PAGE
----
Reports suggesting that the United States might face a shortage of vaccines against the coronavirus, or that President Donald Trump's administration had turned down an offer to purchase more Pfizer/BioNTech vaccines have raised great concern among Americans.
In light of these reports, the HHS assured the public that there will be sufficient doses to vaccinate everyone. Miles Fahlman, Associate Researcher, SPHERU USask College of Medicine, and epidemiologist who spent five years studying the first SARS virus for his master's thesis, has offered his views on the matter and revealed how Canada responded to the pandemic.
Sputnik: According to a Washington Post report, despite the fact that the first batches of the COVID vaccine will be delivered by the end of the month, the number of vaccines has been slashed to about 10% of what had been promised. Manufacturing problems, logistics bottlenecks, and a lack of raw material supplies to laboratories are cited as one of the main reasons for a delay. What is in your opinion is the real reason for the lack of vaccine and such a delay at the height of the pandemic?
Miles Fahlman: From my understanding, the populations to receive the Pfizer (and then likely the Moderna vaccine) have been segmented by internal vote (FDA-CDC and Health Canada) to the most vulnerable and aged >80, healthcare workers, the elderly >70-80 and then down to children and teachers in school and the rest of the population. Health Canada has yet to approve the Pfizer vaccine but will likely follow suit with the FDA (Thursday-Friday) or shortly after. These timelines and amounts of vaccinations available have been in the news for several news cycles, (weeks) so the 10% amount you reference both cannot be confirmed and has been expected due to the delays you describe.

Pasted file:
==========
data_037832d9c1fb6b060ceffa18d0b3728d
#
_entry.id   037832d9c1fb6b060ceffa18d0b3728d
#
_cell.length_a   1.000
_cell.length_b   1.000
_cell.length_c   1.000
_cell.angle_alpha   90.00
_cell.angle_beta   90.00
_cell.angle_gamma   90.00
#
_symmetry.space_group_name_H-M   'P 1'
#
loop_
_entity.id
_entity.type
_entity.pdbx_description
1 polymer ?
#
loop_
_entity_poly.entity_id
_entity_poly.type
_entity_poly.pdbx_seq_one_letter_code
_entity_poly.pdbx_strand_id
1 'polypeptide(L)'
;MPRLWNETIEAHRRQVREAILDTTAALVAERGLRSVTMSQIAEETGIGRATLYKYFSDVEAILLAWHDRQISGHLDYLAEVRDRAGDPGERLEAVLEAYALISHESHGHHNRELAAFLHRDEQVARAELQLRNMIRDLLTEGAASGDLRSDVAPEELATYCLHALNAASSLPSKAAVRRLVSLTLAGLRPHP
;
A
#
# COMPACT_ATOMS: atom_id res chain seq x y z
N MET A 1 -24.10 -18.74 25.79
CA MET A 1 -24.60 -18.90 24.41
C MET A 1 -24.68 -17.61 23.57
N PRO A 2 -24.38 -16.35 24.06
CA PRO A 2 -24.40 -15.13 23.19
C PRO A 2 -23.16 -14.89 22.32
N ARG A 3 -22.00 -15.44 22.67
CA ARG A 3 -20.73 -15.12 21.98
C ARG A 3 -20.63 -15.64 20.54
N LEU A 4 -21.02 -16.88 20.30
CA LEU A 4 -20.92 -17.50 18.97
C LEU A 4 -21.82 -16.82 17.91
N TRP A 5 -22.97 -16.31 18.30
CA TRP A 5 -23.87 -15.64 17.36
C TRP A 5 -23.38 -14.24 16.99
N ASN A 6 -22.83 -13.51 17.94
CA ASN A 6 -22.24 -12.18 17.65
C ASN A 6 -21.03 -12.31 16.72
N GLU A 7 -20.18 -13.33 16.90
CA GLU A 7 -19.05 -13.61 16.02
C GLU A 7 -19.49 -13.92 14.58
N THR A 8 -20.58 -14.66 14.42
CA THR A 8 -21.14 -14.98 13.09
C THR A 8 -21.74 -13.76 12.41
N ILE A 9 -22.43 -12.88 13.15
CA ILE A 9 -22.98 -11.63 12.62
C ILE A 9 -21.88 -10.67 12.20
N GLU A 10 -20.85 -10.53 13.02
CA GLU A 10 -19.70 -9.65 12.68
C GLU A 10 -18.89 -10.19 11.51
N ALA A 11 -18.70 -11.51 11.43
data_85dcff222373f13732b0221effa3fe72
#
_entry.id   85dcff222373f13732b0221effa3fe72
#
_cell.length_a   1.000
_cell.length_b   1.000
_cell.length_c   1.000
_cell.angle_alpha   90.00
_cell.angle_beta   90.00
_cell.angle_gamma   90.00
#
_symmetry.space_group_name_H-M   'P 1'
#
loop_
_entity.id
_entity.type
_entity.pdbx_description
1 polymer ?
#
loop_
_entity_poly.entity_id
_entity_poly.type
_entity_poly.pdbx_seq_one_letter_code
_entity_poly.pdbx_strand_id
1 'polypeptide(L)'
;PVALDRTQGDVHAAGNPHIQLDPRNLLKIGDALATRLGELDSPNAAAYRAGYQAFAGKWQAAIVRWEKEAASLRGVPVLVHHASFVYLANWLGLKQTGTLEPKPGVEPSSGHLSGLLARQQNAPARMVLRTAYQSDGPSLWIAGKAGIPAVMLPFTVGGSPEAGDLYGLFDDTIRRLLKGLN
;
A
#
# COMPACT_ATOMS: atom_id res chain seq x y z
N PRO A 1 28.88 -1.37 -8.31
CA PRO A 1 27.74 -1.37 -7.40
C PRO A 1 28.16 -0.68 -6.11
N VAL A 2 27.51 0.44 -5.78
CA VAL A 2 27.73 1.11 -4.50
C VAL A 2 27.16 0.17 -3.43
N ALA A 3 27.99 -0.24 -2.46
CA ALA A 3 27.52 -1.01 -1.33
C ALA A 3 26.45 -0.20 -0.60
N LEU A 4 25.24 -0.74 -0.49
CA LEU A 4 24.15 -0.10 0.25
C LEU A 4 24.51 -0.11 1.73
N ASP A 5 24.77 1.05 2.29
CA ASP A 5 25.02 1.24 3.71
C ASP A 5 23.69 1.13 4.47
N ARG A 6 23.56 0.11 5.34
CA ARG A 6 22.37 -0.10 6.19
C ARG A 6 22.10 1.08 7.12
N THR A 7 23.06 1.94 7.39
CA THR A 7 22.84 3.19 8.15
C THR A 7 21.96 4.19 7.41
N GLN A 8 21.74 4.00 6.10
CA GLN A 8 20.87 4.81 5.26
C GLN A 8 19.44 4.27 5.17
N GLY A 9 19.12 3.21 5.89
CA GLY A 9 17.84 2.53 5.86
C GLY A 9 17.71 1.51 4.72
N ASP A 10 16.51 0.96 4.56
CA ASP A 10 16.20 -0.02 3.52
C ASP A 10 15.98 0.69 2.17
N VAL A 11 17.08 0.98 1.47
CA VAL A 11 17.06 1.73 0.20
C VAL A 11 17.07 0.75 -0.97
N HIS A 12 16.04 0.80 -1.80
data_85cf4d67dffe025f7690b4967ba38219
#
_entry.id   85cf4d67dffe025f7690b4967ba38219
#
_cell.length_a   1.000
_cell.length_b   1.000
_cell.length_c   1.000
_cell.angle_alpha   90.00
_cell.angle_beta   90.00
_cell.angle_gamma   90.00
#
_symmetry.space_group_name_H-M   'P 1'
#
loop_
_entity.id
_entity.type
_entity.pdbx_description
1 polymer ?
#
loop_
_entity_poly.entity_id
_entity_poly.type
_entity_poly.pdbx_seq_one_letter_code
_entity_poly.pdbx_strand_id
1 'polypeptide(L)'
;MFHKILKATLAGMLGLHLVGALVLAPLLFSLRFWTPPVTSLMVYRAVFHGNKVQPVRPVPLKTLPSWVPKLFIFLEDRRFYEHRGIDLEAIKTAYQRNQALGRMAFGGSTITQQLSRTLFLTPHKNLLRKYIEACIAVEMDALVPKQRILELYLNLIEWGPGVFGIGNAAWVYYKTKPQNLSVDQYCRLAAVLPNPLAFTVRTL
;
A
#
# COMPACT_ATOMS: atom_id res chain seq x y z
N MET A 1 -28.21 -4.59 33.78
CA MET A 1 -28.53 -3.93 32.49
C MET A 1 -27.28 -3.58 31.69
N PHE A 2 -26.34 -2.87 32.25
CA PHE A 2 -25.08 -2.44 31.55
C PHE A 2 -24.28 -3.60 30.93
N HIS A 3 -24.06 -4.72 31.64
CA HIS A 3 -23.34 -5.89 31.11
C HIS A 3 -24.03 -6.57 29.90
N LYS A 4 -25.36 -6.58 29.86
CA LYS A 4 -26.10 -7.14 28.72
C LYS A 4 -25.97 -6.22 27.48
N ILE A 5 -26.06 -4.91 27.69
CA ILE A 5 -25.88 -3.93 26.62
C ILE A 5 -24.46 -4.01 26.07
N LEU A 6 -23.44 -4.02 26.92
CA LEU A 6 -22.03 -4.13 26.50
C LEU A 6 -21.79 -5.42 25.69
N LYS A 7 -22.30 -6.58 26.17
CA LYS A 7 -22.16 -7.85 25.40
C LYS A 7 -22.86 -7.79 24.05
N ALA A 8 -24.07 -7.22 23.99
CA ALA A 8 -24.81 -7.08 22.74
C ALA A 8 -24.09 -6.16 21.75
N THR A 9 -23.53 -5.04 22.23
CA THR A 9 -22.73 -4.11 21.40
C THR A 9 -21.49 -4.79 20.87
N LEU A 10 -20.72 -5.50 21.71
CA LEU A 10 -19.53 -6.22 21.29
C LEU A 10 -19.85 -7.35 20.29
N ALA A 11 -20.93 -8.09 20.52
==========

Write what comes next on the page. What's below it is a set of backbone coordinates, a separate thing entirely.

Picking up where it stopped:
I am not aware of anything beyond that (being in touch with Canada’s top virologists and vaccinologists on a daily basis). These movements and amounts have been kept relatively free of the politicization that we have seen throughout the pandemic, both in Canada and the USA, I have read the documentation surrounding this, which was both developed by govt health agencies and in many cases, the stakeholders on these committees are people I know and interact with daily. Several statements have come out covering hundreds of thousands of doses for Canada in the near future and before December 31, and then in the millions for January 2021. It would be highly unusual (and frankly political suicide) for these announcements to be made without both contractual and factual evidence available to back them up. This timeline is widely circulated and is part of a messaging system that is inextricably tied to public healthcare in Canada (and answer to #3).